'Just treat us like humans': Temporary foreign workers in B.C. ride for rights, protections
Experts say employer-specific work permits make workers vulnerable to exploitation
The household plants in many British Columbians' homes and gardens are planted, moved and shipped by people like Guadalupe Herrera, a temporary foreign worker from Mexico.
Herrera is employed at a nursery where, on paper, he is entitled to the same breaks, overtime pay and working conditions as Canadian workers.
But Herrera says he often works up to 15 hours without a break, and he and his colleagues sleep on the floor of crowded staff accommodation, which they share with rats and mice.
"The boss doesn't recognize the people, doesn't say 'go rest'… doesn't recognize our labour," said Herrera.
Herrera was one of more than two dozen workers and allies who gathered in Vancouver on Sunday to call for better working conditions, health care, stronger protections and a clear path to residency for the more than 32,000 temporary foreign workers in B.C.
Organizers with local migrant advocacy group Dignidad Migrante Society say after being praised as "heroes" during the pandemic, temporary workers want their essential and "invisible" work to be recognized with equivalent rights, not just the cheers and pot-banging heard on Sunday.
Dressed up as superhero apples, tomatoes, berries, grapes, pears, peas and carrots — just some of the produce they help put on on consumers' plates — workers cycled from Thornton Park to the seawall and along False Creek.
Participant Daniel Nigenda said it's already difficult for temporary foreign workers being far away from their family and culture.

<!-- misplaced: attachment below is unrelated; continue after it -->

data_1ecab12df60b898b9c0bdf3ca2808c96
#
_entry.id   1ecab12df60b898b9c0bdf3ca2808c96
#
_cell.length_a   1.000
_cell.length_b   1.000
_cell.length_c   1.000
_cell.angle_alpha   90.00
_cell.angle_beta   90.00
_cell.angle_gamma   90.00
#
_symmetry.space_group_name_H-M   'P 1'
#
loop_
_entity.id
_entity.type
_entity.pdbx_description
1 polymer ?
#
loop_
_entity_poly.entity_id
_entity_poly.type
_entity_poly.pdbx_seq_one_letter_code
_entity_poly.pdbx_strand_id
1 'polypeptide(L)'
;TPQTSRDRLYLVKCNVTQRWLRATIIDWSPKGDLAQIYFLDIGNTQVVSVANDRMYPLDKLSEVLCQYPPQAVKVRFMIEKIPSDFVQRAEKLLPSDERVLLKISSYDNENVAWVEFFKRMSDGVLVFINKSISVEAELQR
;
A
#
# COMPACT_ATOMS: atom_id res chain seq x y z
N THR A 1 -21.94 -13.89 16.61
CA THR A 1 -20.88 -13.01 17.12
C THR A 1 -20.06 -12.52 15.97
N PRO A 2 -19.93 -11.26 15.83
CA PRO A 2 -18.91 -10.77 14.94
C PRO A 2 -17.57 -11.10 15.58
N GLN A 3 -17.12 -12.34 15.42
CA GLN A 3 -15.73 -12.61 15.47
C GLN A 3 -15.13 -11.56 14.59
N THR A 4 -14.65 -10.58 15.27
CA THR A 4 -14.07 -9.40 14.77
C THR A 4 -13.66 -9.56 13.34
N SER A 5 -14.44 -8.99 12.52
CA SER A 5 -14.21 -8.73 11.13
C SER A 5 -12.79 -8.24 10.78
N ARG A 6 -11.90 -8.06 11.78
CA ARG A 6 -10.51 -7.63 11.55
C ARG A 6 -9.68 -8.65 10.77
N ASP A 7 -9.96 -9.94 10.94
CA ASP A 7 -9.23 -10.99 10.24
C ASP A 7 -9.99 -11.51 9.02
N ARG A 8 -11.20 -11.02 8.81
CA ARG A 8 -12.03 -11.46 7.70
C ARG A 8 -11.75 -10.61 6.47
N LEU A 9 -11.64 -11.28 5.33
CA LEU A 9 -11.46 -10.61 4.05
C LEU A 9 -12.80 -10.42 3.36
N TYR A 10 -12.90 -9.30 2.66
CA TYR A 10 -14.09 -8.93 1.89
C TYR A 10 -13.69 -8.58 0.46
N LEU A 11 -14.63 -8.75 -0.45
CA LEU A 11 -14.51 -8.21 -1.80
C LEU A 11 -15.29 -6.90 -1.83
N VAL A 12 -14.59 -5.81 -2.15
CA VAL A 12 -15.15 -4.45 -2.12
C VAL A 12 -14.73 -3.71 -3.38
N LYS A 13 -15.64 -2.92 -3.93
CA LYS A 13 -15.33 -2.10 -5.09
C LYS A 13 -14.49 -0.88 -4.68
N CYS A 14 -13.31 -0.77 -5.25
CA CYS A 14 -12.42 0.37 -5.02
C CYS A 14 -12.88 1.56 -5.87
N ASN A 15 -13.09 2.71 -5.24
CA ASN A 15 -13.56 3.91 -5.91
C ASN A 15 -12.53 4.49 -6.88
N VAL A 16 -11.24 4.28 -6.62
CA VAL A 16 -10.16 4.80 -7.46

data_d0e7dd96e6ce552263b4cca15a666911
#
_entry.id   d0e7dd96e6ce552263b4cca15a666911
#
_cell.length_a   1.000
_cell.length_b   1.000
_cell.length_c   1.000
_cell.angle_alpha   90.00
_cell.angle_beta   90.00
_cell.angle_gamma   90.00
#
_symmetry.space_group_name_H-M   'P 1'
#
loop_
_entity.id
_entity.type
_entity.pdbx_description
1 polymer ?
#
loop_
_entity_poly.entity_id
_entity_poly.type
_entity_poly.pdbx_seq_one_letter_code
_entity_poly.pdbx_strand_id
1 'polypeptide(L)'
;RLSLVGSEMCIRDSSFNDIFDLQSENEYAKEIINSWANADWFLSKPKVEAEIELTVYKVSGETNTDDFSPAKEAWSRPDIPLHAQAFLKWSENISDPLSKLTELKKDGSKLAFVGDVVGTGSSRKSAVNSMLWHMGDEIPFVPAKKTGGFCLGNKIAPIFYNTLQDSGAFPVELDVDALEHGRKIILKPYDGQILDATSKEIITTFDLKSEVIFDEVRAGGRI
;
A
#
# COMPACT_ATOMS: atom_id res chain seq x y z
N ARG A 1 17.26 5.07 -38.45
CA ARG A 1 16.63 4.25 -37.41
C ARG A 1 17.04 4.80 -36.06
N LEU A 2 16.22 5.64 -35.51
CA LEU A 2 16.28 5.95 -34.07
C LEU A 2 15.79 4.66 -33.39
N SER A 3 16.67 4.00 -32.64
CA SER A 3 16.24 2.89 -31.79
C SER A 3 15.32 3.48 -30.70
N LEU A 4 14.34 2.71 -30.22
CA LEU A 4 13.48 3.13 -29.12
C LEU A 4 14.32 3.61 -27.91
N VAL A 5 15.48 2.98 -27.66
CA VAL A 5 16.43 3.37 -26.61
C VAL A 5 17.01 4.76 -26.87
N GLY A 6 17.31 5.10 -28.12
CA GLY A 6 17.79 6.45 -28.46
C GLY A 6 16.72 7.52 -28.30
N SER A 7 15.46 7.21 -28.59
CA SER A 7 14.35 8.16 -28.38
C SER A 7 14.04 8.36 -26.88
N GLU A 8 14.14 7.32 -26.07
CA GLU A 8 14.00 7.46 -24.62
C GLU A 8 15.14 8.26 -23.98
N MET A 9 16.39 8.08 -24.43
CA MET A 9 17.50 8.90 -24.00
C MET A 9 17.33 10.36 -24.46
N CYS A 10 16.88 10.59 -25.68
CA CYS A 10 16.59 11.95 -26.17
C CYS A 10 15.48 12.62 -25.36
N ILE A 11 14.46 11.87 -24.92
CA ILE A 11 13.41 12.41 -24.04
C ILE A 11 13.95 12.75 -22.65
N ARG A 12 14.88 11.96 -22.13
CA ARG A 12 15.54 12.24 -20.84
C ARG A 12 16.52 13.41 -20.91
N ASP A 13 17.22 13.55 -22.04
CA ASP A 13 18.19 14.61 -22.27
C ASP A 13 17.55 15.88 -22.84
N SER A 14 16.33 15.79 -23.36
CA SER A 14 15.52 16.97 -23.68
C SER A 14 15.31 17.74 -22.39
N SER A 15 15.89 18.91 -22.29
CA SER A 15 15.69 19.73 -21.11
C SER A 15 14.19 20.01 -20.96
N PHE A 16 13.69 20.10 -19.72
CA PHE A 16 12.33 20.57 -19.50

"You miss your family, you miss your food, but you are leaving your country just to find better conditions to have extra money to send to your family," said Nigenda, who is from Mexico and is employed as a cleaner.
"We're trying hard just to work decently here in Canada, but we want the employers to just treat us like humans," he added.
He says he has had employers deny overtime pay and push and kick him when they said he was not working fast enough.
- Advocates, migrant workers help fellow migrants know their labour rights, health-care entitlement in B.C.
Workers vulnerable to exploitation: report
B.C. employers in industries including agriculture, construction, food service and cleaning are turning to temporary foreign workers in record numbers to fill jobs in the province's tight labour market.
Employers in Canada can hire temporary foreign workers for up to two years, if they can prove that they were unable to hire a Canadian to do the job.
But workers' permits are specific to their position and employer, meaning if they are fired, quit or are injured and unable to work they may face deportation.
They can also be paid below minimum wage in B.C. because their wages are tied to the federal median wage.
These rules make them rife for exploitation and discourage them from reporting abuse, workers and some experts say.
A March 2022 report from B.C.'s Migrant Workers Centre found workers face physical, emotional, sexual and financial abuse, and often live in crowded and sub-par accommodation.
Many employers withhold wages, while workers are exploited by both immigration consultants and employers who try to charge illegal fees to apply for temporary foreign work permits on their behalves, the report found.
In 2019, the federal government created the Open Work Permit for Vulnerable Workers, which allows temporary foreign workers who claim they are being abused to apply for an open work permit.
But they must have proof of the abuse, and long wait times and language barriers can make the application process difficult and intimidating, said Raul Gatica, an organizer with Dignidad Migrante.
Cecilia Moreno came to Canada to work in construction, but says she quickly found herself in an abusive situation.
She was fired and is now waiting to hear if her application for an open work permit was approved so she can find a new job.
"We are riding for everybody," Moreno said on Sunday, "because they live in very bad situations, and bad conditions, and they don't have the same rights as Canadian workers."
CBC has contacted Employment and Social Development Canada and the B.C. Ministry of Labour for comment.
With files from Yasmin Gandham